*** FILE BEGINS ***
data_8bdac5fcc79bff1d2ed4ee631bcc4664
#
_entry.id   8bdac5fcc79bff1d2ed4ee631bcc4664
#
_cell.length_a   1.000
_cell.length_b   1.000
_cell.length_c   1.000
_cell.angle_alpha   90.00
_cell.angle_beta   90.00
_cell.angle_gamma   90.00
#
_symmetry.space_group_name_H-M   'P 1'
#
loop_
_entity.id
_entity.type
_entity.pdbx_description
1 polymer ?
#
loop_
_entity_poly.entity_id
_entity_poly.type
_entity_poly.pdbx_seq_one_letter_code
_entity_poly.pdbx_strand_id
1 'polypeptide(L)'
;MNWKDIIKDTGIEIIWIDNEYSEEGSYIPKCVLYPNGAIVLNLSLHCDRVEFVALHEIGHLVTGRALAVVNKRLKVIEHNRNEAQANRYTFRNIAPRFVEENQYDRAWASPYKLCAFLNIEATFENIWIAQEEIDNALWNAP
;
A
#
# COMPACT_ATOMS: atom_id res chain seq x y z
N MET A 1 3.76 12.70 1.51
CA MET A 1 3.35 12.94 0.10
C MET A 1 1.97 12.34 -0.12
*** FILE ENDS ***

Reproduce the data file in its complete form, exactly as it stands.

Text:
data_8bdac5fcc79bff1d2ed4ee631bcc4664
#
_entry.id   8bdac5fcc79bff1d2ed4ee631bcc4664
#
_cell.length_a   1.000
_cell.length_b   1.000
_cell.length_c   1.000
_cell.angle_alpha   90.00
_cell.angle_beta   90.00
_cell.angle_gamma   90.00
#
_symmetry.space_group_name_H-M   'P 1'
#
loop_
_entity.id
_entity.type
_entity.pdbx_description
1 polymer ?
#
loop_
_entity_poly.entity_id
_entity_poly.type
_entity_poly.pdbx_seq_one_letter_code
_entity_poly.pdbx_strand_id
1 'polypeptide(L)'
;MNWKDIIKDTGIEIIWIDNEYSEEGSYIPKCVLYPNGAIVLNLSLHCDRVEFVALHEIGHLVTGRALAVVNKRLKVIEHNRNEAQANRYTFRNIAPRFVEENQYDRAWASPYKLCAFLNIEATFENIWIAQEEIDNALWNAP
;
A
#
# COMPACT_ATOMS: atom_id res chain seq x y z
N MET A 1 3.76 12.70 1.51
CA MET A 1 3.35 12.94 0.10
C MET A 1 1.97 12.34 -0.12